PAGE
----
There is a general myth that Midwesterners, or even Kansas Citians specifically, speak without an accent. But that is not the case. Linguistic distinctions in Midland speech exist, and have been changing, perhaps without us even noticing, over the past 50 years.
Kansas City is in the Midland speech region. It spans from Ohio through Indiana, Illinois and Missouri, then parts of Iowa, Kansas, and Nebraska. It excludes the St. Louis corridor.
Christopher Strelluf is a Kansas City native and linguistics graduate student at the University of Missouri. He uses tests and interviews to examines how people in Kansas City talk.
His research focuses on white native Kansas City speech, and focuses on a group born between 1955-75, and another born in the 90s.
One test used by Strelluf is a minimal pairs test. Subjects read word pairs that have one phonological difference. Here I am saying "bull" and "bowl" as part of the test:
"Bull" and "bowl" come out sounding the same, as I merge the "O" sound and the "U" sound.
"One of the craziest changes in terms of what we should be aware of but somehow aren’t, is that historically the vowel in caught, the vowel in the past tense of catch, and cot, like an army bed, those are completely different vowels," Strelluf says of another set of minimal pairs. "Over the last 50ish years these vowels have been coming closer and closer together and merging, becoming the same sound."
Linguists call this the cot/caught merger, it started off in the west and has spread east to Kansas City, and the Midland, it’s becoming more popular with younger generations.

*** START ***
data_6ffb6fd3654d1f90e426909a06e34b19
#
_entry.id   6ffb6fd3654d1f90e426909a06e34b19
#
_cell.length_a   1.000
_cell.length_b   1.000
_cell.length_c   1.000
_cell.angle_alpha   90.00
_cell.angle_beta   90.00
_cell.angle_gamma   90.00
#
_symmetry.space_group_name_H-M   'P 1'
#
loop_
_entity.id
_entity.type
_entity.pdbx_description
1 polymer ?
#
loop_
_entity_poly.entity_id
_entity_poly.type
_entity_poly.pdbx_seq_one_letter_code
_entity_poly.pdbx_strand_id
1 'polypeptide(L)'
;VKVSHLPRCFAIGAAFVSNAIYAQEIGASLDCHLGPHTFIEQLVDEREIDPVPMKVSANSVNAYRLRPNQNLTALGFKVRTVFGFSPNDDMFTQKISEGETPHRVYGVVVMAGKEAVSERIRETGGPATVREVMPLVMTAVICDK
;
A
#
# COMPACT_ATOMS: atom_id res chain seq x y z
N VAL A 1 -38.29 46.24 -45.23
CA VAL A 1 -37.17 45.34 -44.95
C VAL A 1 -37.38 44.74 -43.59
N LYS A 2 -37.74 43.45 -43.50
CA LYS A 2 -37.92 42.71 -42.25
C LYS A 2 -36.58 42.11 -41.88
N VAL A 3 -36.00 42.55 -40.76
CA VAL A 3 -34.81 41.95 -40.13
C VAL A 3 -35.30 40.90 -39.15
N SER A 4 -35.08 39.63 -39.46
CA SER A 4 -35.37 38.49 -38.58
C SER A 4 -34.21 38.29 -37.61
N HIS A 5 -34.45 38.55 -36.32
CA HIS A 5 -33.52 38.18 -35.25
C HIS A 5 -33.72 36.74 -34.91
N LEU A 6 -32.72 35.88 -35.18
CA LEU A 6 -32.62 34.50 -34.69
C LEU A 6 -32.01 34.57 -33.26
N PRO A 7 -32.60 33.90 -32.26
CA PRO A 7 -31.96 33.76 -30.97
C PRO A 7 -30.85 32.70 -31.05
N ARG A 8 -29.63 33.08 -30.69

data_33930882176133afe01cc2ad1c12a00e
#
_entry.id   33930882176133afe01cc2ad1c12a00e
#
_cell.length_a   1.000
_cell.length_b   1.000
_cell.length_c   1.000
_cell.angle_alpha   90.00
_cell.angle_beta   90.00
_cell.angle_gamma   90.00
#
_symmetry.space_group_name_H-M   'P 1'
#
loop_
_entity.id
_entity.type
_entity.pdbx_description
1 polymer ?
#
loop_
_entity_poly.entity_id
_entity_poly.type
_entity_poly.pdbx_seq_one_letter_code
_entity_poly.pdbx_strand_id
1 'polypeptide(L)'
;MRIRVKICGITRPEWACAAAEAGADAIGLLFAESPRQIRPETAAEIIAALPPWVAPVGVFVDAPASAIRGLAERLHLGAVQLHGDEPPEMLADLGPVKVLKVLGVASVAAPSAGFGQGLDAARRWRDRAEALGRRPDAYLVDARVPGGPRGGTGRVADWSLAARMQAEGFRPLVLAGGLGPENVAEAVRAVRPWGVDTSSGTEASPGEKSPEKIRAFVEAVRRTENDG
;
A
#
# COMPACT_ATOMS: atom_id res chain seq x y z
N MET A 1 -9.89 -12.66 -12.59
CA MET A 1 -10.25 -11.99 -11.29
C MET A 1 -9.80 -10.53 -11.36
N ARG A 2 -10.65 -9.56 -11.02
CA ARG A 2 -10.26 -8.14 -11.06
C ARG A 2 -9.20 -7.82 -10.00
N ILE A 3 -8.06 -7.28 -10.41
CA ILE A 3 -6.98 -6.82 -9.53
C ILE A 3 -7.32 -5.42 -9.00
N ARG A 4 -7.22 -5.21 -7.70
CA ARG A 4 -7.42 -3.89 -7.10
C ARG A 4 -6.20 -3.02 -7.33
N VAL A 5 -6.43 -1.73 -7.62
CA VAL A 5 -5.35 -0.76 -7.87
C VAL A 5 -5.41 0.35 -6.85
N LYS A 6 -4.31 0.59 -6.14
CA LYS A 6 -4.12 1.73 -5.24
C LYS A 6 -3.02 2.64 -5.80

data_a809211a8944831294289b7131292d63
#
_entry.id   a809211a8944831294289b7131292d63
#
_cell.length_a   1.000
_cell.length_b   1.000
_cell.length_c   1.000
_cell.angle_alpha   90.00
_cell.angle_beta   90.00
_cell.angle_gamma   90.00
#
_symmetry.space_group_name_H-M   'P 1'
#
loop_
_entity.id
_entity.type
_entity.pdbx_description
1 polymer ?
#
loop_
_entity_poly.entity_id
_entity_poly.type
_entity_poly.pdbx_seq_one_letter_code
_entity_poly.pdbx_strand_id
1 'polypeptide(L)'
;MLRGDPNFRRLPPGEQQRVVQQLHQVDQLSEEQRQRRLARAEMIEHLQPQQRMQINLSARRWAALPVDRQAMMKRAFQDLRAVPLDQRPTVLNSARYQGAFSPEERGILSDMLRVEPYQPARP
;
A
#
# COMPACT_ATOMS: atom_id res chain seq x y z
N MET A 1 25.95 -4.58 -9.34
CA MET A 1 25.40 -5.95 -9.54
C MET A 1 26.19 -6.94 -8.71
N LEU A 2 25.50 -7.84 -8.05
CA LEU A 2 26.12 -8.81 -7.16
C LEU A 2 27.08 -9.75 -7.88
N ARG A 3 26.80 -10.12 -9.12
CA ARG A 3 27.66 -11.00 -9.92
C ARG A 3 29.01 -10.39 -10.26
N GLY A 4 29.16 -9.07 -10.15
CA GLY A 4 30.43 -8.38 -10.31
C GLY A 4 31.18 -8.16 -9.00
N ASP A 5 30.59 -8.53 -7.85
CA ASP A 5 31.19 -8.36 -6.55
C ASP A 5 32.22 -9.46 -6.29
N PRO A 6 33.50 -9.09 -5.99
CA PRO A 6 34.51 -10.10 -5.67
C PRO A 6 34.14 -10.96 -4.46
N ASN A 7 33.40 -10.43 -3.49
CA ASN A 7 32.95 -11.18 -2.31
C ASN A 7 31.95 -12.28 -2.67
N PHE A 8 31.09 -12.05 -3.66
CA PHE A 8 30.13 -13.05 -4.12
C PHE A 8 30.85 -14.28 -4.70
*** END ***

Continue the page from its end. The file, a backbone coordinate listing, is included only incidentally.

Other regionally specific mergers include "pull" and "pool,"' and "pin" and "pen" for men and boys.
"People get very concerned about how language is changing," says Strelluf. "Kids have always been ruining language, and you know now they’re texting and 'OMG-ing' everything. And really the stuff that people are worried about as changing the language is really insignificant stuff when you think, we’re losing a vowel!"
The Harvard Dialect Survey, conducted by Bert Vaux and Scott Golder in 2003, breaks down mergers, different pronunciations, and regional vocabulary by state.
Joshua Katz, took the results from this survey with additional research and created an interactive quiz and map that identifies regional accents for The New York Times.
Katz's quiz and Strelluf's research go beyond word pronunciations, tongue position, and regional vocabulary (i.e. sneakers or tennis shoes, pop or soda.) They also identify regionally specific grammatical structures.
Kansas City and Midland speech examples
"The dog wants out." — as opposed to something like, "The dog wants to go out."
"I want off the bus." — as opposed to something like, "I want to get off the bus."
"The floor needs swept." "The car needs washed." — "The say 'needs' and the past tense of a verb is a characteristic of midland speech," Strelluf says.
"We're going to the mall. Do you wanna come with?" - Is typically considered grammatical among younger generations.
"Remember those one kids we saw last week?" - Another acceptable construction with younger generations.
Other specific regional examples include putting highway numbers in front of the designation: for example "24 Highway," as opposed to "Highway 24."
Strelluf says Midlanders also use 'positive anymore,' or using the word ‘anymore’ which used to be part of a negative, as a positive.
"There’s plenty to do downtown anymore.” or "Anymore, movies are too expensive.”
These are all very regionally specific things, says Strelluf. "But nobody comments on it anywhere. So we don't realize that's its a very locally specific thing." Which he says is OK. It’s all part of the natural process. And as long as language is alive and vibrant, its going to change.
So if you’re worried about being lost in translation or maybe judged when you say "car-ml" or "car-a-mel," "you guys" or "y'all," "Missouri" or "Missoura," just relax. We all know what you mean.